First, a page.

The Selective Brain
The brain's perception processes run according to a set of basic assumptions gained through experience. One of these assumptions is that there is only one "correct" way to interpret information coming from the senses. The brain's job is to go with this interpretation. Most of the time, we're unaware of the process of choice, such as when we decide that the object in front of us is a table and not a chair.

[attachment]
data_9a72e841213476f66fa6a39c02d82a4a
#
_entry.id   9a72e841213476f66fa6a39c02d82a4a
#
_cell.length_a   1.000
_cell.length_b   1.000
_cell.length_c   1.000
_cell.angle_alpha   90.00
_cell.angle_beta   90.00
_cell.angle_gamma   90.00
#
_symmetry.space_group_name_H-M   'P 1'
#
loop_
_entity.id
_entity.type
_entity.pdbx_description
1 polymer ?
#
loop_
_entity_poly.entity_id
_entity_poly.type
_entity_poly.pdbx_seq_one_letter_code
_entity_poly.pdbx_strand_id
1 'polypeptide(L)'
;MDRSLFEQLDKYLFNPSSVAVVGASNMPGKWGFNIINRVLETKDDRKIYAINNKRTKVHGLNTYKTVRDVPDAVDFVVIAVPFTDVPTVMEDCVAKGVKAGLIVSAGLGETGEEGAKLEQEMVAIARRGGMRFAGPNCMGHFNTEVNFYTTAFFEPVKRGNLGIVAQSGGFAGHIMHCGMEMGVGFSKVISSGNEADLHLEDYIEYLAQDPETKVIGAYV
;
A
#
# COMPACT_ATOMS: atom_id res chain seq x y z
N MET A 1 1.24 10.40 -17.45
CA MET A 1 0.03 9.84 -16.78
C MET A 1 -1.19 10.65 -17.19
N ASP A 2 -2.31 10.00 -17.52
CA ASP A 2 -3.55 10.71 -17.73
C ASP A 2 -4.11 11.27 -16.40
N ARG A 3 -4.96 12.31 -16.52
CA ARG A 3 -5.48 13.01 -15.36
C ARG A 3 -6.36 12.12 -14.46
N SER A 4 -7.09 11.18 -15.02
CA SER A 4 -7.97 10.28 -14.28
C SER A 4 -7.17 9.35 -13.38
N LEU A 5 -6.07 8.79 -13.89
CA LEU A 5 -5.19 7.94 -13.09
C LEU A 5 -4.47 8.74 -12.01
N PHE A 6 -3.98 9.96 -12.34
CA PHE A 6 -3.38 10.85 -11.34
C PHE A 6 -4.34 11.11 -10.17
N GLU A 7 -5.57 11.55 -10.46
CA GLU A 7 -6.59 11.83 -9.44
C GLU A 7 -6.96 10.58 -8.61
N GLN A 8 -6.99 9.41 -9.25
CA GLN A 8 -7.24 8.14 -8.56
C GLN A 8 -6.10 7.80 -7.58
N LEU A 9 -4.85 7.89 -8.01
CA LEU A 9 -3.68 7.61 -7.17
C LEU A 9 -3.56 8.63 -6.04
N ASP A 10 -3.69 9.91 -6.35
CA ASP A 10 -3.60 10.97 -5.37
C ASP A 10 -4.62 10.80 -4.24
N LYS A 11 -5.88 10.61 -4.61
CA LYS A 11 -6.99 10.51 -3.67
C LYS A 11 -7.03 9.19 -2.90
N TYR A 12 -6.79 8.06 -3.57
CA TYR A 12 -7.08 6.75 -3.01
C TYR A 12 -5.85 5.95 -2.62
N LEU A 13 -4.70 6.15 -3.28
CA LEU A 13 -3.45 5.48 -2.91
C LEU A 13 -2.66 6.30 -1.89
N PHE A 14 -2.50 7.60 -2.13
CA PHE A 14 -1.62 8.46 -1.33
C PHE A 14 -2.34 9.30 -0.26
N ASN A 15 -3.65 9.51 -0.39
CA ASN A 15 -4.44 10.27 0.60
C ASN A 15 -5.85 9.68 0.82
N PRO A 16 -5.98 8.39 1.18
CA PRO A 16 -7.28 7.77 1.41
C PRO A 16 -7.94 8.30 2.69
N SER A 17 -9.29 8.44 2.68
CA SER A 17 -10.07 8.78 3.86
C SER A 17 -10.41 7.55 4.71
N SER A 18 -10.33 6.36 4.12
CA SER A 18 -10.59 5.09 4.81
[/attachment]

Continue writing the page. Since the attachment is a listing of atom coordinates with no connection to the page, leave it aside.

Ambiguous illusions - this way or that
Ambiguous illusions baffle the mind because they open the door to two different ways of understanding reality. The brain is not designed to handle two interpretations of the same picture. Therefore, we're unable to perceive the two interpretations simultaneously; the brain chooses one and ignores the other. In many cases, our perception switches back and forth between the two.
Which one's the real picture?
One of the brain's functions is to identify objects that have meaning. Before doing that, it needs to separate the object from its background. In many ambiguous illusions, the meaningful object according to one interpretation of the picture becomes the background in another interpretation.